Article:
Learning to resist the urge: a double-blind, randomized controlled trial investigating alcohol-specific inhibition training in abstinent patients with alcohol use disorder

Tschümperlin, Raphaela M.; Stein, Maria; Batschelet, Hallie Margareta; Moggi, Franz; Soravia, Leila (2019). Learning to resist the urge: a double-blind, randomized controlled trial investigating alcohol-specific inhibition training in abstinent patients with alcohol use disorder. Trials, 20(1), p. 402. BioMed Central 10.1186/s13063-019-3505-2

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Background: Alcohol use disorder (AUD) leads to a significant individual and societal burden. To achieve higher therapy success rates, therapeutic interventions still need to be improved. Most current neuroscientific conceptualizations of AUD focus on the imbalance between an enhanced automatic reaction to alcohol cues and impaired inhibition. Complementary to traditional relapse prevention strategies, novel computerized training interventions aim to directly alter these processes. This study tests a computerized alcohol-specific inhibition training in a large clinical sample and investigates its effects on behavioral, experimental and neurophysiological outcomes. It also analyzes whether variations in inhibition difficulty and/or endogenous cortisol levels during training impact these effects. Methods: This is a double-blind, randomized controlled trial (RCT) with 246 inpatients with AUD participating. After baseline assessment, participants are randomly assigned to one of three computerized Go-NoGo-based inhibition training interventions (two alcohol-specific versions with different Go/NoGo ratios, or neutral control training) and one of two intervention times (morning/afternoon), resulting in six study arms. All patients perform six training sessions within 2 weeks. Endogenous cortisol is measured in 80 patients before and after the first training session. Inhibitory control and implicit associations towards alcohol are assessed pre and post training, at which point electroencephalography (EEG) is additionally measured in 60 patients. Patients’ alcohol consumption and relevant psychological constructs (e.g., craving, self-efficacy, treatment motivation) are measured at discharge and at 3-, 6- and 12-month follow-ups. Fifty healthy participants are assessed (20 with EEG) at one time point as a healthy control group. Discussion: This study investigates the effects of a computerized, alcohol-specific inhibition training for the first time in patients with AUD. Results should give insight into the effectiveness of this potential add-on to standard AUD treatment, including proximal and distal measures and effects on behavioral, experimental and neurophysiological measures. Information about working mechanisms and potential optimizations of this training are gathered through variations regarding difficulty of inhibition training and training time. This study may thus contribute to a deepened understanding of AUD and the improvement of its evidence-based treatment. Trial registration: ClinicalTrials.gov, ID: NCT02968537. Registered on 18 November 2016.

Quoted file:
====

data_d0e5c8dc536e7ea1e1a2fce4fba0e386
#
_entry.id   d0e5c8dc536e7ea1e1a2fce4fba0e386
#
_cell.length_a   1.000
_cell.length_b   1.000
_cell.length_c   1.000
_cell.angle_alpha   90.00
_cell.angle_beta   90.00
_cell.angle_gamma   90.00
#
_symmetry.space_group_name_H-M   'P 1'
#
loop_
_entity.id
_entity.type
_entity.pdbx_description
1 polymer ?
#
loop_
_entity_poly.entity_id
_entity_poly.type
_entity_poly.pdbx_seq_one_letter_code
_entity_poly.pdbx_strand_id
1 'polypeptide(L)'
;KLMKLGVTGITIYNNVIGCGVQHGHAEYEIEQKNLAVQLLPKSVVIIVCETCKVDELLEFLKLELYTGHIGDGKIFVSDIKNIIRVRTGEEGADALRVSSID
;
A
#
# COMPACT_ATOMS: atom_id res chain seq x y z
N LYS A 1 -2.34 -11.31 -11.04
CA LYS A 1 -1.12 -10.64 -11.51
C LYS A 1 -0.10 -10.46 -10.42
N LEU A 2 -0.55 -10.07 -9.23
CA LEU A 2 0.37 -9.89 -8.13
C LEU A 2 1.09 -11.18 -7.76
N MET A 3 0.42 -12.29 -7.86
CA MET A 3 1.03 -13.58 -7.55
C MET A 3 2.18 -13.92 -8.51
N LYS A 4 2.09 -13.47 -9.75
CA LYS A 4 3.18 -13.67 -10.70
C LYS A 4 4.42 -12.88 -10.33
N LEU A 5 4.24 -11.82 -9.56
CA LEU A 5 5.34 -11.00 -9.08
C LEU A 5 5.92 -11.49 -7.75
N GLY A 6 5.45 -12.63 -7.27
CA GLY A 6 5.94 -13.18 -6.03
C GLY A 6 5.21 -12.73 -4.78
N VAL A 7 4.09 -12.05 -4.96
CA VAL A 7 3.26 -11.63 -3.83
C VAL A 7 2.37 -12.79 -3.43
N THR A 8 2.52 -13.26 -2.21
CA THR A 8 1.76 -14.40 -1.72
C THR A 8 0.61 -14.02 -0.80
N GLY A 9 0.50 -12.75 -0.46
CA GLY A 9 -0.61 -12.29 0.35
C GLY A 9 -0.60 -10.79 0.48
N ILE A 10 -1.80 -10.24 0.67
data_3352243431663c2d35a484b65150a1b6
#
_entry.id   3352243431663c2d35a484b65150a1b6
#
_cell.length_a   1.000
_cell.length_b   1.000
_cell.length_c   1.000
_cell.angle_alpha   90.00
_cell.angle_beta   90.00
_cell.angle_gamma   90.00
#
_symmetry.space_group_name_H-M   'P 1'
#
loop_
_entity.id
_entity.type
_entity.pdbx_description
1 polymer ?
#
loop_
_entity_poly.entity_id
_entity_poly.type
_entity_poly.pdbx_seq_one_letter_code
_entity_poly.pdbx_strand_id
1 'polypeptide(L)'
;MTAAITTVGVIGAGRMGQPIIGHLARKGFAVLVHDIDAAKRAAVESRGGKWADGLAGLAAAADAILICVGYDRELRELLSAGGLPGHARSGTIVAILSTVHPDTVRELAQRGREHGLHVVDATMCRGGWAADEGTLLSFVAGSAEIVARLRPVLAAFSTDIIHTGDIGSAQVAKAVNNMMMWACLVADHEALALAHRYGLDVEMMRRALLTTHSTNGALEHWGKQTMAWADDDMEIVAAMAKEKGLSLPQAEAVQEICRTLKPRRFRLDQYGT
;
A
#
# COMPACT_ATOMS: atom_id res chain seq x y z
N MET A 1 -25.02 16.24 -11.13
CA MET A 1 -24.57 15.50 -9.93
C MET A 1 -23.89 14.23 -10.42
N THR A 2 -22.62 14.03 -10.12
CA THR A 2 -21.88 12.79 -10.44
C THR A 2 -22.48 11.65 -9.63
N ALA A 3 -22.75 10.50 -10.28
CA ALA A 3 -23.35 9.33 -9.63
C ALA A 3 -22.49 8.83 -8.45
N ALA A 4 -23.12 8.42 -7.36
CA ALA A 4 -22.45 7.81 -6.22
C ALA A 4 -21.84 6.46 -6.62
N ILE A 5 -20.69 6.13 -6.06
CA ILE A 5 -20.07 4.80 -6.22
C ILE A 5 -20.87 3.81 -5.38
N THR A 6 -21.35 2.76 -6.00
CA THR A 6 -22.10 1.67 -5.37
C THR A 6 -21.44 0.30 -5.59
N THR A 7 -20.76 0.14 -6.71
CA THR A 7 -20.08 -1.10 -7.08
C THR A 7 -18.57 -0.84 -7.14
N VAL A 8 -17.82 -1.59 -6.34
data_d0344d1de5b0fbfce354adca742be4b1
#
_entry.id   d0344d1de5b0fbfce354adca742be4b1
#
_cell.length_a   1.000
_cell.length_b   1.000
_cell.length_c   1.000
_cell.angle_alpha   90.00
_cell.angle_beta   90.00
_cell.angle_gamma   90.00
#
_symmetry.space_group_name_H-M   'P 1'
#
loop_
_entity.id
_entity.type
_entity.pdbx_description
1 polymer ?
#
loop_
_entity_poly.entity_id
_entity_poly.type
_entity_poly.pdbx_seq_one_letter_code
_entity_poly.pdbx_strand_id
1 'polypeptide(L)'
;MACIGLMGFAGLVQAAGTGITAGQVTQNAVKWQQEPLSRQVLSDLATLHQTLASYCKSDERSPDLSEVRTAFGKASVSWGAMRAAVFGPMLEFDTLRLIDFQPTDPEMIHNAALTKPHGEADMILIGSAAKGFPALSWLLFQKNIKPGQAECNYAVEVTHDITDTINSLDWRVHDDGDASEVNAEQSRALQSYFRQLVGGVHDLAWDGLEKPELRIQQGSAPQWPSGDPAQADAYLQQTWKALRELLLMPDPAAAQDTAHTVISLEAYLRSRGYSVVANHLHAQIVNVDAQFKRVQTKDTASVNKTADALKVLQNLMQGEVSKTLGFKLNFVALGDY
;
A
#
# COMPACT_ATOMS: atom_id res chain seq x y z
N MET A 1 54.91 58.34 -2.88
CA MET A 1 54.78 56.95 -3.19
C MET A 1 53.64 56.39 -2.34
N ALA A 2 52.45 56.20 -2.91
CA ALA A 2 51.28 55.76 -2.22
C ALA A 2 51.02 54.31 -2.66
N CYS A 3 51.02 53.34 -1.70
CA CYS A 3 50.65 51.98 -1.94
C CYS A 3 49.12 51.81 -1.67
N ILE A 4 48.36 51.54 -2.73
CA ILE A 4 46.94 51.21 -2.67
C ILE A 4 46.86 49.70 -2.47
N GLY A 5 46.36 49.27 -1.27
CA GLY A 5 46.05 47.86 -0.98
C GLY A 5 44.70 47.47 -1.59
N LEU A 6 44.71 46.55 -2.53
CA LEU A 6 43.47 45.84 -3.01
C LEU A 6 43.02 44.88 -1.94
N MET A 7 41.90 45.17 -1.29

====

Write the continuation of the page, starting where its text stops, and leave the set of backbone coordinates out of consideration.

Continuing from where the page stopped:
Item Type:

Journal Article (Original Article)

Division/Institute:

04 Faculty of Medicine > University Psychiatric Services > University Hospital of Psychiatry and Psychotherapy > Translational Research Center
04 Faculty of Medicine > University Psychiatric Services > University Hospital of Psychiatry and Psychotherapy

Graduate School:

Graduate School for Health Sciences (GHS)

UniBE Contributor:

Tschümperlin, Raphaela Martina; Stein, Maria; Batschelet, Hallie Margareta; Moggi, Franz and Soravia, Leila

Subjects:

100 Philosophy > 150 Psychology
600 Technology > 610 Medicine & health

ISSN:

1745-6215

Publisher:

BioMed Central

Funders:

[42] Schweizerischer Nationalfonds

Language:

English

Submitter:

Raphaela Martina Tschümperlin

Date Deposited:

14 Aug 2019 13:38

Last Modified:

23 Oct 2019 02:53

Publisher DOI:

10.1186/s13063-019-3505-2

PubMed ID:

31277683

Uncontrolled Keywords:

Alcohol use disorder, Alcohol-specific inhibition training, EEG, Cortisol, Go-NoGo Task (GNG), Stop-Signal Task (SST), Implicit Association Test (IAT), Residential treatment, Drinking outcome

BORIS DOI:

10.7892/boris.132183

URI:

https://boris.unibe.ch/id/eprint/132183

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